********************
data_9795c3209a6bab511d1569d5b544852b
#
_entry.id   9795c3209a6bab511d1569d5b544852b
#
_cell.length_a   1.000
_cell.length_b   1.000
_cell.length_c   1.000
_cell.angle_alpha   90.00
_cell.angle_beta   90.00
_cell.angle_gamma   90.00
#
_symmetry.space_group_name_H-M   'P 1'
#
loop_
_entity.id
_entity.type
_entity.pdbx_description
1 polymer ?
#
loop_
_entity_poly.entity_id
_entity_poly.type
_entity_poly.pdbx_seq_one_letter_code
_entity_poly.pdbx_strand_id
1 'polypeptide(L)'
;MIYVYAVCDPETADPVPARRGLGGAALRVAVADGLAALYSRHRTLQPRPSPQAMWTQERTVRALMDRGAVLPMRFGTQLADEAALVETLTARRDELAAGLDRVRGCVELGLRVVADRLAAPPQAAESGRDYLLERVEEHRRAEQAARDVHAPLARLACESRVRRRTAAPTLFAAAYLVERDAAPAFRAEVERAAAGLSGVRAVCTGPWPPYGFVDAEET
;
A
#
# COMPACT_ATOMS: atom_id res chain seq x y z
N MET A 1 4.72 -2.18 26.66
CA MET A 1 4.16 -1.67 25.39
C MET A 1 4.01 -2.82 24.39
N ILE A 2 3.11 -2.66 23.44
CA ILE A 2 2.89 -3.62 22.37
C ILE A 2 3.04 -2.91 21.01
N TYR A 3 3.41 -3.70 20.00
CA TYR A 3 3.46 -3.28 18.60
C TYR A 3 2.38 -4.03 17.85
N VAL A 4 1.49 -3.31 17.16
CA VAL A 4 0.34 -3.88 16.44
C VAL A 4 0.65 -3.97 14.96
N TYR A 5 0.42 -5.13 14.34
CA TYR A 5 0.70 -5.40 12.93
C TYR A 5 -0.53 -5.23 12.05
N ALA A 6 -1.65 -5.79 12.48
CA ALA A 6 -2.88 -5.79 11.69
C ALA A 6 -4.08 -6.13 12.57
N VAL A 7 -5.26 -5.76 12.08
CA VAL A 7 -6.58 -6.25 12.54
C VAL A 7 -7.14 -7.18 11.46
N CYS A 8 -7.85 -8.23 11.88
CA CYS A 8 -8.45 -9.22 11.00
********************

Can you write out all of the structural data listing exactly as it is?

data_9795c3209a6bab511d1569d5b544852b
#
_entry.id   9795c3209a6bab511d1569d5b544852b
#
_cell.length_a   1.000
_cell.length_b   1.000
_cell.length_c   1.000
_cell.angle_alpha   90.00
_cell.angle_beta   90.00
_cell.angle_gamma   90.00
#
_symmetry.space_group_name_H-M   'P 1'
#
loop_
_entity.id
_entity.type
_entity.pdbx_description
1 polymer ?
#
loop_
_entity_poly.entity_id
_entity_poly.type
_entity_poly.pdbx_seq_one_letter_code
_entity_poly.pdbx_strand_id
1 'polypeptide(L)'
;MIYVYAVCDPETADPVPARRGLGGAALRVAVADGLAALYSRHRTLQPRPSPQAMWTQERTVRALMDRGAVLPMRFGTQLADEAALVETLTARRDELAAGLDRVRGCVELGLRVVADRLAAPPQAAESGRDYLLERVEEHRRAEQAARDVHAPLARLACESRVRRRTAAPTLFAAAYLVERDAAPAFRAEVERAAAGLSGVRAVCTGPWPPYGFVDAEET
;
A
#
# COMPACT_ATOMS: atom_id res chain seq x y z
N MET A 1 4.72 -2.18 26.66
CA MET A 1 4.16 -1.67 25.39
C MET A 1 4.01 -2.82 24.39
N ILE A 2 3.11 -2.66 23.44
CA ILE A 2 2.89 -3.62 22.37
C ILE A 2 3.04 -2.91 21.01
N TYR A 3 3.41 -3.70 20.00
CA TYR A 3 3.46 -3.28 18.60
C TYR A 3 2.38 -4.03 17.85
N VAL A 4 1.49 -3.31 17.16
CA VAL A 4 0.34 -3.88 16.44
C VAL A 4 0.65 -3.97 14.96
N TYR A 5 0.42 -5.13 14.34
CA TYR A 5 0.70 -5.40 12.93
C TYR A 5 -0.53 -5.23 12.05
N ALA A 6 -1.65 -5.79 12.48
CA ALA A 6 -2.88 -5.79 11.69
C ALA A 6 -4.08 -6.13 12.57
N VAL A 7 -5.26 -5.76 12.08
CA VAL A 7 -6.58 -6.25 12.54
C VAL A 7 -7.14 -7.18 11.46
N CYS A 8 -7.85 -8.23 11.88
CA CYS A 8 -8.45 -9.22 11.00